Wednesday, 27 March 2013

Best Supporting Actor 1935

Again 1935 is not a year where there are a clear five or even a clear four that stand clearly out as most films really focused heavily only on the leads such as in 39 Steps where the main villain gets only a very brief scene. Still I will cover a few performances quickly.

James Cagney in A Midsummer's Night Dream- James Cagney plays a self absorbed player Nick Bottom who eventually get a donkey head in place of his own. Where some of the actors fail to make the Shakespearean material come to life like Dick Powell or Mickey Rooney who is just terrible as Puck, Cagney though knows how to bring it to life quite brilliantly even though he is not the first actor that would come to mind as Shakespearean. Cagney though is a whole lot of fun in the role and the film really comes to life when he is on screen. He is very funny in his portrayal of Bottom as he fails to act out the part in his play doing it instead in a properly hammy fashion. Cagney surprisingly is not overshadowed by the scene with the Donkey head and actually manages to be very amusing through simply his voice and his physical reactions to dealing with the donkey head. It is Cagney who really makes the story come to life with a great deal of humor. This is a different type of role by Cagney and very well handled one actually. 4/5.

W.C. Fields in David Copperfield- W.C. Fields was usually known for his role as W.C. Fields the likable drunkard a comic star in the vein of Laurel and Hardy. Here in David Copperfield he plays a more traditional type of character as Mr. Micawber a kingly if somewhat incompetent business man who takes David under his wings. Fields nicely moves into the character actually and gives a nice performance as Mr. Micawber. He stresses above everything else the warmth of his character which Fields makes genuine, and he stands well as a wonderful character while outside of his presence David consistently suffers. This is not incredible work by any means but Fields stays in the character and brings out the tenderness that Mr. Micawber should have. 3.5/5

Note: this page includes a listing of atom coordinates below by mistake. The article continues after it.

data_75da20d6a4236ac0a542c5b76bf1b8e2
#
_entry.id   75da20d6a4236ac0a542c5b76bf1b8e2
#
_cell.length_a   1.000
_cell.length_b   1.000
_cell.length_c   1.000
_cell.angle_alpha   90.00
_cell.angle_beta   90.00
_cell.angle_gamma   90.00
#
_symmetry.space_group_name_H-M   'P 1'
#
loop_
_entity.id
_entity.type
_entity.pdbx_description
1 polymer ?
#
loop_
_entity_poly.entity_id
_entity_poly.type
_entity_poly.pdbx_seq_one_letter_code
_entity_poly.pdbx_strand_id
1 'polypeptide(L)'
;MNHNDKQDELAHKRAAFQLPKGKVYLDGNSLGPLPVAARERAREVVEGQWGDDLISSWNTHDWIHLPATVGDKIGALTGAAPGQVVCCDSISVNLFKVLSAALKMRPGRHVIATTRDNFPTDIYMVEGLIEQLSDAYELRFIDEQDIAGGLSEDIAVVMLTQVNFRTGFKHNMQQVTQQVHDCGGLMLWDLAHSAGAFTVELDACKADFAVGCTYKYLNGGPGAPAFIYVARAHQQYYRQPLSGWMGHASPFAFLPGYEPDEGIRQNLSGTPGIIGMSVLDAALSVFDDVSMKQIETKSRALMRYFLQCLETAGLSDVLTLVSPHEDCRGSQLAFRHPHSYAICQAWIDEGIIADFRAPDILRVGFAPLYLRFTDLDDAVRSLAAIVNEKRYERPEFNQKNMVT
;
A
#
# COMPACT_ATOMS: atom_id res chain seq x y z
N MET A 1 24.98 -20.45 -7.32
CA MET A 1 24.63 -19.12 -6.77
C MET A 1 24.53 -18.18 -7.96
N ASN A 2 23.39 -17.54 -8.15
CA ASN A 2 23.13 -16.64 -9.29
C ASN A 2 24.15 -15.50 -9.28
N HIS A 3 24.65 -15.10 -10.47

Charles Laughton in Les Miserables- Charles Laughton portrays Javert the inspector who stop at nothing to catch Jean Valjean. Laughton is pretty good in portraying the strictness of Javert's belief in the law system and is actually quite moving when he subtly suggests that without the law there is nothing to Javert. He is quite strong in both of his most pivotal scenes when Valjean lets him go and his last scene. He expresses the conflicting emotions of hate, disbelief and distress over Valjean's actions quite powerfully. He is not the very best Javert I have seen, that would be Philip Quast in the musical concert. I did feel that he could have been a little more imposing on the whole, and he is somewhat limited by the fact that the conflic between he and Valjean could have been done better in term of the film's direction. Nevertheless he is a strong Javert that meets the complexities of the character that some unfortunately ignore. 4/5.

Edward Arnold in Crime and Punishment- This version of Crime and Punishment is told very dispassionately in terms of direction but the performances by Peter Lorre as the man who believes in the right of murder to the superior sort, and Edward Arnold as the police inspector who becomes suspicious of him offers the film some life. This is not a great role, but Arnold shows his skills as an actor well here offering the right sort of presence in the role and being properly incisive that would make it believable that Peter Lorre's character would become as nervous as he does by the inspector's increasingly suspicious nature.  3/5